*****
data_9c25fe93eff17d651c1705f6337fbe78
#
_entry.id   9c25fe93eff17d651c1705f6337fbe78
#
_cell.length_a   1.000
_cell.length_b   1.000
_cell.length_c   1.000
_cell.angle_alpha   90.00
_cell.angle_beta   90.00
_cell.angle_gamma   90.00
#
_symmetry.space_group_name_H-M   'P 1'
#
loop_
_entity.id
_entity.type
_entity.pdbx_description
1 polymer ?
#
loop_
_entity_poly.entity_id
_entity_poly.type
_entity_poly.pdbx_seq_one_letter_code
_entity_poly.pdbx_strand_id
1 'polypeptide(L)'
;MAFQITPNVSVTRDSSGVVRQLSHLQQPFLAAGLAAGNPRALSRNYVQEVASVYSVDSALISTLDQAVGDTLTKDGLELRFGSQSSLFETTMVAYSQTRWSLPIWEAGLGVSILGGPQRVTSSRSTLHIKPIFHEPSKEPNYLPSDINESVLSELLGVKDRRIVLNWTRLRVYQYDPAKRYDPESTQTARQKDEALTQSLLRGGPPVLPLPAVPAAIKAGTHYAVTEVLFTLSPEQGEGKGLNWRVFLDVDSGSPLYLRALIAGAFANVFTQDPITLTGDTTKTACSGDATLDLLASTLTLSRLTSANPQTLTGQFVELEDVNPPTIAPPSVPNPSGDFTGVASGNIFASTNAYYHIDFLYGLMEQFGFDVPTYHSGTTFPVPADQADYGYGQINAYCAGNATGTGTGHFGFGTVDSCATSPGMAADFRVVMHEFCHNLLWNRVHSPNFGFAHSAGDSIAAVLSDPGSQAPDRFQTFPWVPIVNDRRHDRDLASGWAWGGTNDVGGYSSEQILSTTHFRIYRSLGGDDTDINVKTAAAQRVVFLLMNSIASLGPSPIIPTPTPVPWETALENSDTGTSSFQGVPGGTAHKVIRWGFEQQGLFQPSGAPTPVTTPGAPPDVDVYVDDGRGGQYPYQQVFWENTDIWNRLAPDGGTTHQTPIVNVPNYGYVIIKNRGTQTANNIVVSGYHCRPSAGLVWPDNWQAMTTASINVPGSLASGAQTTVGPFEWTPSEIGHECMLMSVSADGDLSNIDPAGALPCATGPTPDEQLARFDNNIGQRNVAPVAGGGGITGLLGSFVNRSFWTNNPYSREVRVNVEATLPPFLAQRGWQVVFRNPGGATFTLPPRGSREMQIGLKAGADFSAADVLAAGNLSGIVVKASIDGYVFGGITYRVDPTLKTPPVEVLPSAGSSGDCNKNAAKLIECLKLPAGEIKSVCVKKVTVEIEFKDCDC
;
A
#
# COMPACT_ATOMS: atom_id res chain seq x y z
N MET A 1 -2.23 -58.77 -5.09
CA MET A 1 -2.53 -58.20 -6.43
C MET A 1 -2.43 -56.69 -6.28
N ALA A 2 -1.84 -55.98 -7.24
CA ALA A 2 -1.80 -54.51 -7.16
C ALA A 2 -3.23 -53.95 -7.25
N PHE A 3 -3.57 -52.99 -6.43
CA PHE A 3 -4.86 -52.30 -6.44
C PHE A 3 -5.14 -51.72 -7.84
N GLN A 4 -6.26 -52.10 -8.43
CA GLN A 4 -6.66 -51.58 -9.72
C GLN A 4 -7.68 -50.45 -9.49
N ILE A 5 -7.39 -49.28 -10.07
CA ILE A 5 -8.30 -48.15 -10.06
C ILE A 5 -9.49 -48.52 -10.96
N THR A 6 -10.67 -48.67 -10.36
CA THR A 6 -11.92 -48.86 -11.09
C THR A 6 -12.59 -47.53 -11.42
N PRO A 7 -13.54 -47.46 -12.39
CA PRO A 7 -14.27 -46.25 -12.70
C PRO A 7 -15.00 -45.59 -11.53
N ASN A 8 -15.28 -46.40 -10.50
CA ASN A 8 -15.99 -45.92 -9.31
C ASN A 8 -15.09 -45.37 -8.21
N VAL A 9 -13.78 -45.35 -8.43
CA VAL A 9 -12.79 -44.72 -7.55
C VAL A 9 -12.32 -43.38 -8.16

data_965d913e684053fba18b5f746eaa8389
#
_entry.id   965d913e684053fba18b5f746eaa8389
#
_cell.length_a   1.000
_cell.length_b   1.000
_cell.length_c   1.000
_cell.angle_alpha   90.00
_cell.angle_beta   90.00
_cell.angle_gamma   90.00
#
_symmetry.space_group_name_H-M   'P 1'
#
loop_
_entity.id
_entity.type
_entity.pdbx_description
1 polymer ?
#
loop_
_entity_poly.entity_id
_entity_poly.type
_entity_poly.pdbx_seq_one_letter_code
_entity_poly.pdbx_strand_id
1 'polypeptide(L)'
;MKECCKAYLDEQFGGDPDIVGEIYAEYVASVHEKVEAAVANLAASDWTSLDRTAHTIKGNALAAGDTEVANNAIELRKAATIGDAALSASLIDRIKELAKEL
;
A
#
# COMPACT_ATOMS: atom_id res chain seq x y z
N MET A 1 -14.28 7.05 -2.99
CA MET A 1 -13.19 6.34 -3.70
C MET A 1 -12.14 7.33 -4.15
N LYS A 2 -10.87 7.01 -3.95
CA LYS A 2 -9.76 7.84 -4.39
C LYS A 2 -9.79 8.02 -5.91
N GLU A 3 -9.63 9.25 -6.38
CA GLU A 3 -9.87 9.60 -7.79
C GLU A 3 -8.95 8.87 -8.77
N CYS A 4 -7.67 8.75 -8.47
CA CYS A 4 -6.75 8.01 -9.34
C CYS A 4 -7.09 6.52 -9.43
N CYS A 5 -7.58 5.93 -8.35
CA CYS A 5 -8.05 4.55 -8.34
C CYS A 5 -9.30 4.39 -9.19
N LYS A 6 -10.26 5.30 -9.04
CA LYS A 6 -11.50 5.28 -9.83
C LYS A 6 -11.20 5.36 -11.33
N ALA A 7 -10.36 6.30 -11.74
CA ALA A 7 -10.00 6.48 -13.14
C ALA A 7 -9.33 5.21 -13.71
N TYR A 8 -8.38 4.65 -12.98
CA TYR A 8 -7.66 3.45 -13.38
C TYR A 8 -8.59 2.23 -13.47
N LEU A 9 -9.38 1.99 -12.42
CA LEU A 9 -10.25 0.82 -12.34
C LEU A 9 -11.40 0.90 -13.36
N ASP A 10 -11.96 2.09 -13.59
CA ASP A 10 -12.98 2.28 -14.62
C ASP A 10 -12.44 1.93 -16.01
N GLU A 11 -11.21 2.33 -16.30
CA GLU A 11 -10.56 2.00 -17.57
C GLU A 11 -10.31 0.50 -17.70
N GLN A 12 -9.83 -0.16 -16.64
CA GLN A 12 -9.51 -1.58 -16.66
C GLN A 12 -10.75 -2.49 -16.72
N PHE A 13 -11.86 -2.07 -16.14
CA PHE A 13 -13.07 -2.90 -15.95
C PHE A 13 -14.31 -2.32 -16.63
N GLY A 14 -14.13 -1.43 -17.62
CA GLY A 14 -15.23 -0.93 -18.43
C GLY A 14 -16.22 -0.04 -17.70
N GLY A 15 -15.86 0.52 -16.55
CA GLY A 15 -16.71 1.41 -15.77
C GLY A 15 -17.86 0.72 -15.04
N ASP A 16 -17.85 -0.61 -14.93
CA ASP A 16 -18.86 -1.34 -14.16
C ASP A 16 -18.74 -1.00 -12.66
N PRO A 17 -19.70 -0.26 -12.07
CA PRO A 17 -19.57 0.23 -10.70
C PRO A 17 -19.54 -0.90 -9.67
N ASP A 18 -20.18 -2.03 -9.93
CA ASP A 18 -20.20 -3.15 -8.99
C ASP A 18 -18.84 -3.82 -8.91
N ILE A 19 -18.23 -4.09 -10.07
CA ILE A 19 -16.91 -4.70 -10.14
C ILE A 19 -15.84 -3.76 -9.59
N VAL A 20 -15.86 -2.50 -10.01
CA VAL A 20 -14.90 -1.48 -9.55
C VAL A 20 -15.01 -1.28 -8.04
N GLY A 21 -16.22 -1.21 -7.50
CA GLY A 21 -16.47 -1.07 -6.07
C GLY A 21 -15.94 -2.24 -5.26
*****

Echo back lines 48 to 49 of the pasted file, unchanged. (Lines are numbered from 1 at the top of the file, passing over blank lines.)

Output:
C THR A 6 -12.59 -47.53 -11.42
N PRO A 7 -13.54 -47.46 -12.39